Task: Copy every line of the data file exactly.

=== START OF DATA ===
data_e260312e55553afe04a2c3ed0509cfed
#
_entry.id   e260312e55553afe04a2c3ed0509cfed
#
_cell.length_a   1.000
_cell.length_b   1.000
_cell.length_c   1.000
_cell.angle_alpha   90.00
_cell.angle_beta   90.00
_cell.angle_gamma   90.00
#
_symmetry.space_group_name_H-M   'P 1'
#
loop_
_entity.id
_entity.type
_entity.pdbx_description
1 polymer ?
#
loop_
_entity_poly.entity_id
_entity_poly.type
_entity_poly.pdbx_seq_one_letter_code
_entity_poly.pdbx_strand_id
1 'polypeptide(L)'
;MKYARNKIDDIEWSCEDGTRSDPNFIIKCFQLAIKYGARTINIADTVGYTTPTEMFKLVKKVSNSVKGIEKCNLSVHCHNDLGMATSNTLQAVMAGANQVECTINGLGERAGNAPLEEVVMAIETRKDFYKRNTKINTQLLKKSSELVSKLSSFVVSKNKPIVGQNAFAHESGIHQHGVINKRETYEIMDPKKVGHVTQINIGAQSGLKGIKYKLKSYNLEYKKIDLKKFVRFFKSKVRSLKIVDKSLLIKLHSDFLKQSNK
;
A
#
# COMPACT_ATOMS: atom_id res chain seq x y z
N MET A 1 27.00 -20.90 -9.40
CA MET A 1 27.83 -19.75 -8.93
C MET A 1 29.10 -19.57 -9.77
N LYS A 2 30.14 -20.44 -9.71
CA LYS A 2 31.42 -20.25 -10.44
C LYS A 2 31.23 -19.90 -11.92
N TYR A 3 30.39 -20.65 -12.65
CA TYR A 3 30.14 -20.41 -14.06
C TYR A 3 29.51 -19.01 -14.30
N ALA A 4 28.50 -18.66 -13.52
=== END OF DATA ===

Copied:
data_e260312e55553afe04a2c3ed0509cfed
#
_entry.id   e260312e55553afe04a2c3ed0509cfed
#
_cell.length_a   1.000
_cell.length_b   1.000
_cell.length_c   1.000
_cell.angle_alpha   90.00
_cell.angle_beta   90.00
_cell.angle_gamma   90.00
#
_symmetry.space_group_name_H-M   'P 1'
#
loop_
_entity.id
_entity.type
_entity.pdbx_description
1 polymer ?
#
loop_
_entity_poly.entity_id
_entity_poly.type
_entity_poly.pdbx_seq_one_letter_code
_entity_poly.pdbx_strand_id
1 'polypeptide(L)'
;MKYARNKIDDIEWSCEDGTRSDPNFIIKCFQLAIKYGARTINIADTVGYTTPTEMFKLVKKVSNSVKGIEKCNLSVHCHNDLGMATSNTLQAVMAGANQVECTINGLGERAGNAPLEEVVMAIETRKDFYKRNTKINTQLLKKSSELVSKLSSFVVSKNKPIVGQNAFAHESGIHQHGVINKRETYEIMDPKKVGHVTQINIGAQSGLKGIKYKLKSYNLEYKKIDLKKFVRFFKSKVRSLKIVDKSLLIKLHSDFLKQSNK
;
A
#
# COMPACT_ATOMS: atom_id res chain seq x y z
N MET A 1 27.00 -20.90 -9.40
CA MET A 1 27.83 -19.75 -8.93
C MET A 1 29.10 -19.57 -9.77
N LYS A 2 30.14 -20.44 -9.71
CA LYS A 2 31.42 -20.25 -10.44
C LYS A 2 31.23 -19.90 -11.92
N TYR A 3 30.39 -20.65 -12.65
CA TYR A 3 30.14 -20.41 -14.06
C TYR A 3 29.51 -19.01 -14.30
N ALA A 4 28.50 -18.66 -13.52